Gunther Machu works for a large engineering corporation and travels the world for business. On his trips, he has started shooting video for pleasure with amazing results that have brought him a lot of fans on his Vimeo account, not only from enthusiast filmmakers but also from professionals. He always uses the smallest kit possible – the Panasonic GH2 and the Blackmagic Pocket Cinema Camera are usually his main work horses. In this guest post, he shares his experiences with the new Sony A7II, which we gave him for a spin over the weekend. (nl)
When I heard from Nino Leitner from cinema5D that they had a review sample of the Sony A7II to test in their office, I got quite excited – could this be the camera I was hoping for for the last few years?
When I wanted to join the DSLR revolution about 5 years ago, I was hesitant to invest in a big and heavy camera like the Canon 5D / 7D or smaller siblings like the Canon 550D, not to mention lenses which I did not have.
I needed a small camera, a flip out screen and the ability to start with a limited amount of investment. Hence, I bought a Panasonic Lumix GH1 with kit lens in 2009 along with a 50€ Ebay Canon FD 50mm f1.4 – easy to adapt to the GH1 because the lack of a mirror allows the use of almost any lens out there by using cheap manual adapters.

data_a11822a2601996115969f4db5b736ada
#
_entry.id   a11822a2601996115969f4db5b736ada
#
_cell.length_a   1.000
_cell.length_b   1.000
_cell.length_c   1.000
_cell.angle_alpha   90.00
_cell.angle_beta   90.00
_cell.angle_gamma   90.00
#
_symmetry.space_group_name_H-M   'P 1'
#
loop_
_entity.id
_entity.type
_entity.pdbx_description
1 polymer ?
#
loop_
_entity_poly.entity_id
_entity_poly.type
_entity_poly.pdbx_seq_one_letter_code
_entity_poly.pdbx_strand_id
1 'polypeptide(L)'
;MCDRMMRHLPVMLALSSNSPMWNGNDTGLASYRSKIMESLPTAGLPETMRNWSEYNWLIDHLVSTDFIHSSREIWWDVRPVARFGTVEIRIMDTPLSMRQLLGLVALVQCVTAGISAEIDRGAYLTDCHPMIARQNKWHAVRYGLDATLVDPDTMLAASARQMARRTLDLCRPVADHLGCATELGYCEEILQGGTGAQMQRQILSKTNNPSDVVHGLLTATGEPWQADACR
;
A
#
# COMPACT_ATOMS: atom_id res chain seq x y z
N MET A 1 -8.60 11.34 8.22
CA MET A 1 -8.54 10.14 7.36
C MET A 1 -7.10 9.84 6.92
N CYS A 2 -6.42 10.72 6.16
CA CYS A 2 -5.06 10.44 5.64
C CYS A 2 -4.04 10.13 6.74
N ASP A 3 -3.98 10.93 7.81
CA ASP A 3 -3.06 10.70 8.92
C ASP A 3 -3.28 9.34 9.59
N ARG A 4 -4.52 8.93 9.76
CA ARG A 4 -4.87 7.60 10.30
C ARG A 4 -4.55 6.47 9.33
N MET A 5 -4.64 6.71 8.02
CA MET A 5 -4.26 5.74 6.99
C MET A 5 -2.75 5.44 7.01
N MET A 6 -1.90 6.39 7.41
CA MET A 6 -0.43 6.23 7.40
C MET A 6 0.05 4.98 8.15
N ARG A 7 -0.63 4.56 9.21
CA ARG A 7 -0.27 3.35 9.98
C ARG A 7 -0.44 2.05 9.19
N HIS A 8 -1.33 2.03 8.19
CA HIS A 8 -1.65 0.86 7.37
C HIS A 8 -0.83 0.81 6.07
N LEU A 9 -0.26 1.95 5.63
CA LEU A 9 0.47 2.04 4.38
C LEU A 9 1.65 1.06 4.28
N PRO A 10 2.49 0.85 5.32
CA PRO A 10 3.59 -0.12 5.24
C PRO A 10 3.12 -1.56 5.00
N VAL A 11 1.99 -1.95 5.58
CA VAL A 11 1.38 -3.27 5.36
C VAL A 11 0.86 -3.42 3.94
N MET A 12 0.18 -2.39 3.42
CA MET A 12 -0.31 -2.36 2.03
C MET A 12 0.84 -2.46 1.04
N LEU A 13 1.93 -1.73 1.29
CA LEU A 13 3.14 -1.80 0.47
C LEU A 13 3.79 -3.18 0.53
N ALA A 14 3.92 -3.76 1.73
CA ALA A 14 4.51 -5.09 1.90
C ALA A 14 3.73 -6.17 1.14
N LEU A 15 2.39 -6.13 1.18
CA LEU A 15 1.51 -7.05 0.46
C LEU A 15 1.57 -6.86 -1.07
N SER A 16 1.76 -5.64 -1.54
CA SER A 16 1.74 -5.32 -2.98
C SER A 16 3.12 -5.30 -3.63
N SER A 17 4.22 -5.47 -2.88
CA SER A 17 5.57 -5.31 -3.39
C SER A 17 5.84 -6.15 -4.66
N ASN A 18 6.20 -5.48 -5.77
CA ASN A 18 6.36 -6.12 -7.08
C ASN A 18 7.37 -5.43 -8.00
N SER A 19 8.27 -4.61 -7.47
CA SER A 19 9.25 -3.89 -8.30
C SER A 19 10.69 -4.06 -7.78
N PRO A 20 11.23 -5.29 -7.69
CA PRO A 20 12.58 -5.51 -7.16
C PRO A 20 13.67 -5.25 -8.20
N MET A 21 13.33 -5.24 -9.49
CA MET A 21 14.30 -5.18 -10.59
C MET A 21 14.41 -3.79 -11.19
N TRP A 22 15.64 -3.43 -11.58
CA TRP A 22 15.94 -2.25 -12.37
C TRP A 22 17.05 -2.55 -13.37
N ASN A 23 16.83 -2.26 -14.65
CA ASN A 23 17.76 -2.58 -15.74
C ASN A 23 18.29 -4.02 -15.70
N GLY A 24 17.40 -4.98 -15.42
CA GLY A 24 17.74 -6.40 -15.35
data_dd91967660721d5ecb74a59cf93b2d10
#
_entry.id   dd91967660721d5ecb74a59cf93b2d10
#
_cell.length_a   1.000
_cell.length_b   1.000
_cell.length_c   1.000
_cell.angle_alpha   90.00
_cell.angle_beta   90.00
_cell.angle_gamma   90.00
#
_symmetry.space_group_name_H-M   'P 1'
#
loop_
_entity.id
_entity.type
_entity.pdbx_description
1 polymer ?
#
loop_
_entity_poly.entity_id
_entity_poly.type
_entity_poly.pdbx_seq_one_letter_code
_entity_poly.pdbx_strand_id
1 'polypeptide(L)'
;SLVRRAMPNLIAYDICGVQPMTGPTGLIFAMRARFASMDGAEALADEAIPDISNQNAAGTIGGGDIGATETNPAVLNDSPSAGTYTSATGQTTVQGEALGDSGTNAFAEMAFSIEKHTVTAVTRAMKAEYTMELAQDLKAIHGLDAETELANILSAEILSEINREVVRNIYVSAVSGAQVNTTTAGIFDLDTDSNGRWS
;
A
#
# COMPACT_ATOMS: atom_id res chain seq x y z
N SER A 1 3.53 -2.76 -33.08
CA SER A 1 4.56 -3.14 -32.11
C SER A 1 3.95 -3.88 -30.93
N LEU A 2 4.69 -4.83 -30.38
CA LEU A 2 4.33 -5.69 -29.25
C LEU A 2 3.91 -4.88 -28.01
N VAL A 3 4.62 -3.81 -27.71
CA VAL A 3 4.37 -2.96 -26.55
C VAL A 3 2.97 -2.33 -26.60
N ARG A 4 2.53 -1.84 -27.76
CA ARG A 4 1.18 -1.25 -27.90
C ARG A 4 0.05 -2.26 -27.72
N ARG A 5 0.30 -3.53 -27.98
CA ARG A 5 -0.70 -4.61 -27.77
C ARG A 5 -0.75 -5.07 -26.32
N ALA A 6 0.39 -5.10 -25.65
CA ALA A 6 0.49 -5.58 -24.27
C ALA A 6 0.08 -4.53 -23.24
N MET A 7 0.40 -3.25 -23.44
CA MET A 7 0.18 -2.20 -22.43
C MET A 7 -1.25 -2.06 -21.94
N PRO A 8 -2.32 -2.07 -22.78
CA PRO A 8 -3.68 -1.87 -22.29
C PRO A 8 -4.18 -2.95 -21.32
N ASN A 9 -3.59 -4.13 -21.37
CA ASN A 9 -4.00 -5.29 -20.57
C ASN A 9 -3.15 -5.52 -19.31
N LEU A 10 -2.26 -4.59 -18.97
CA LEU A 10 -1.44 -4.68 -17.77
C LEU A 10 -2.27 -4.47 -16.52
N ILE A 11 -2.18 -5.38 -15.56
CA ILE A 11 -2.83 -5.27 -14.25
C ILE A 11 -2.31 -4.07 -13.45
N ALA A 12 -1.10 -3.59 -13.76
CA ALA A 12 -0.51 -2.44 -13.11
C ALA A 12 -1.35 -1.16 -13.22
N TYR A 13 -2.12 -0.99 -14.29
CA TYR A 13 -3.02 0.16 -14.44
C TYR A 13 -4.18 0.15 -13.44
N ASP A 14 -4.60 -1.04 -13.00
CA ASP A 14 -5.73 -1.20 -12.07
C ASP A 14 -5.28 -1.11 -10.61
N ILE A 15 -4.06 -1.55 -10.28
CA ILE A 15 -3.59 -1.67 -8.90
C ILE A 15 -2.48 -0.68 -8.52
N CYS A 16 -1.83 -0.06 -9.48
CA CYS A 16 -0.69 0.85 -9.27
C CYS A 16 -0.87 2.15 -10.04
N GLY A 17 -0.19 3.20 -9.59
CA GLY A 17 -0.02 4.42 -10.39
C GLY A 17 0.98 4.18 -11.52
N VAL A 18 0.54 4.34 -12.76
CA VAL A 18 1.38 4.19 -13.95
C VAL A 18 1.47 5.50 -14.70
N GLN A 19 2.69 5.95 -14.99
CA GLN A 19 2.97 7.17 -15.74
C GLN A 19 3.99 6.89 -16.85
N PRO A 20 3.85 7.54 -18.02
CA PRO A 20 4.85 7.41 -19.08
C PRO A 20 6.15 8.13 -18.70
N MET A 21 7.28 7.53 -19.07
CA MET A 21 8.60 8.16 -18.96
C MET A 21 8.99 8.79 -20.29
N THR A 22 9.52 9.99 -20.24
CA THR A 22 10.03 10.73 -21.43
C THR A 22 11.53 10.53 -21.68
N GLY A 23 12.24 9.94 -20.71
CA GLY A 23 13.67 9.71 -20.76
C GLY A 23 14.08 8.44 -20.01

The Lumix package was so small that I was able to carry it in my hand luggage allowing me to bring it along on my frequent business trips to all the remote places around the world – bingo! My motivation to travel increased significantly as I had my hobby with me!
Over the years a lot of cameras came along, but they were not for me – too big, lack of flip out screen, too expensive, etc… Nevertheless I was watching the market, as I was aware of the limited dynamic range of my Lumix cameras, also I got very interested in color grading and the AVCHD files had a very baked – in look, making it hard to get the images I wanted.
That’s why I invested in a Blackmagic Pocket Cinema Camera (BMPCC) in 2013. Wow – even smaller than the Lumix line, I was able to use all my lenses and the image is absolutely amazing (apart from occasional moire). BUT unfortunately it can hardly be used as it is – no flip out screen, mediocre on board audio. Hence, I invested in a cage, an external 7” monitor and a ZOOM H2 for the audio (via line in to the BMPCC) – a very nice package, and I will keep using it but it’s not small by all means any longer, and it stayed home on most of my recent business trips…
But what now? I just couldn’t go back to my Lumix’es, having seen the advantages of LOG encoded files and the dynamic range which comes along with it. Also, the smaller sensor sizes limited the usage of the glass I had collected (be aware – this can become a passion on its own). Mostly my lovely full frame lenses like the 40 year old Canon FL 55mm f1.2 or the Canon FD’s like the 50mm f1.4, the 28mm f2.8, or my >30 years old Vivitar Series 1 zoom 35mm – 85mm f2.8.